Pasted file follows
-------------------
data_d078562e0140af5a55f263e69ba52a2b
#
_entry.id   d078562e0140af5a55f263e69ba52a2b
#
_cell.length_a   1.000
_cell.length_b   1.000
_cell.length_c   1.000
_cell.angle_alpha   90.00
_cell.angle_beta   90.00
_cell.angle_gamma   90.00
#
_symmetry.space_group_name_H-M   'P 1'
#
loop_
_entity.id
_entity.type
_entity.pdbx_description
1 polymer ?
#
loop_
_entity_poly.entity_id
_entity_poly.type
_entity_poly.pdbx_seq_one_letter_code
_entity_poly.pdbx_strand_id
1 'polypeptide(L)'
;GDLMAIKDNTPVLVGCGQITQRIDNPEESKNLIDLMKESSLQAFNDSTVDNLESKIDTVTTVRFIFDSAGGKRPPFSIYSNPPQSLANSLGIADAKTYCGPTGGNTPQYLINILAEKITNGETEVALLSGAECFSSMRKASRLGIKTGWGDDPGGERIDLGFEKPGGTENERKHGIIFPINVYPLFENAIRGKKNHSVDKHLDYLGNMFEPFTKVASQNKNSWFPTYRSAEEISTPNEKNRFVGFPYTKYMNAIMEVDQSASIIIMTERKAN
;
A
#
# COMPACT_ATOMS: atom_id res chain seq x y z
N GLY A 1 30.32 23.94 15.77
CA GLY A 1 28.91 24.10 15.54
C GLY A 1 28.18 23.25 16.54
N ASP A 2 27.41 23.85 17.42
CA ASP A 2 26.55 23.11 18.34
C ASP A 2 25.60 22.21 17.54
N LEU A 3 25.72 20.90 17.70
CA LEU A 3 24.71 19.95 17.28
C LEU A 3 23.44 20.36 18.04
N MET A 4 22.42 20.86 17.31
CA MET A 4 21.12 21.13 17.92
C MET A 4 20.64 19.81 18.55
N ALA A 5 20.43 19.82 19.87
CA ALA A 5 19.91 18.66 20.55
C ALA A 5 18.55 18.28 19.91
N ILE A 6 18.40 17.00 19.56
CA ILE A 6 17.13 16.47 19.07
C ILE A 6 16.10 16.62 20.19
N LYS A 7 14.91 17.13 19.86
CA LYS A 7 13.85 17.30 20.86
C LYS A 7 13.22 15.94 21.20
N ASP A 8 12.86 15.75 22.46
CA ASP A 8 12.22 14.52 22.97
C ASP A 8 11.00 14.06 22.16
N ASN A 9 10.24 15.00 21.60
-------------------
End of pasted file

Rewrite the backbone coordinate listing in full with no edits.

data_d078562e0140af5a55f263e69ba52a2b
#
_entry.id   d078562e0140af5a55f263e69ba52a2b
#
_cell.length_a   1.000
_cell.length_b   1.000
_cell.length_c   1.000
_cell.angle_alpha   90.00
_cell.angle_beta   90.00
_cell.angle_gamma   90.00
#
_symmetry.space_group_name_H-M   'P 1'
#
loop_
_entity.id
_entity.type
_entity.pdbx_description
1 polymer ?
#
loop_
_entity_poly.entity_id
_entity_poly.type
_entity_poly.pdbx_seq_one_letter_code
_entity_poly.pdbx_strand_id
1 'polypeptide(L)'
;GDLMAIKDNTPVLVGCGQITQRIDNPEESKNLIDLMKESSLQAFNDSTVDNLESKIDTVTTVRFIFDSAGGKRPPFSIYSNPPQSLANSLGIADAKTYCGPTGGNTPQYLINILAEKITNGETEVALLSGAECFSSMRKASRLGIKTGWGDDPGGERIDLGFEKPGGTENERKHGIIFPINVYPLFENAIRGKKNHSVDKHLDYLGNMFEPFTKVASQNKNSWFPTYRSAEEISTPNEKNRFVGFPYTKYMNAIMEVDQSASIIIMTERKAN
;
A
#
# COMPACT_ATOMS: atom_id res chain seq x y z
N GLY A 1 30.32 23.94 15.77
CA GLY A 1 28.91 24.10 15.54
C GLY A 1 28.18 23.25 16.54
N ASP A 2 27.41 23.85 17.42
CA ASP A 2 26.55 23.11 18.34
C ASP A 2 25.60 22.21 17.54
N LEU A 3 25.72 20.90 17.70
CA LEU A 3 24.71 19.95 17.28
C LEU A 3 23.44 20.36 18.04
N MET A 4 22.42 20.86 17.31
CA MET A 4 21.12 21.13 17.92
C MET A 4 20.64 19.81 18.55
N ALA A 5 20.43 19.82 19.87
CA ALA A 5 19.91 18.66 20.55
C ALA A 5 18.55 18.28 19.91
N ILE A 6 18.40 17.00 19.56
CA ILE A 6 17.13 16.47 19.07
C ILE A 6 16.10 16.62 20.19
N LYS A 7 14.91 17.13 19.86
CA LYS A 7 13.85 17.30 20.86
C LYS A 7 13.22 15.94 21.20
N ASP A 8 12.86 15.75 22.46
CA ASP A 8 12.22 14.52 22.97
C ASP A 8 11.00 14.06 22.16
N ASN A 9 10.24 15.00 21.60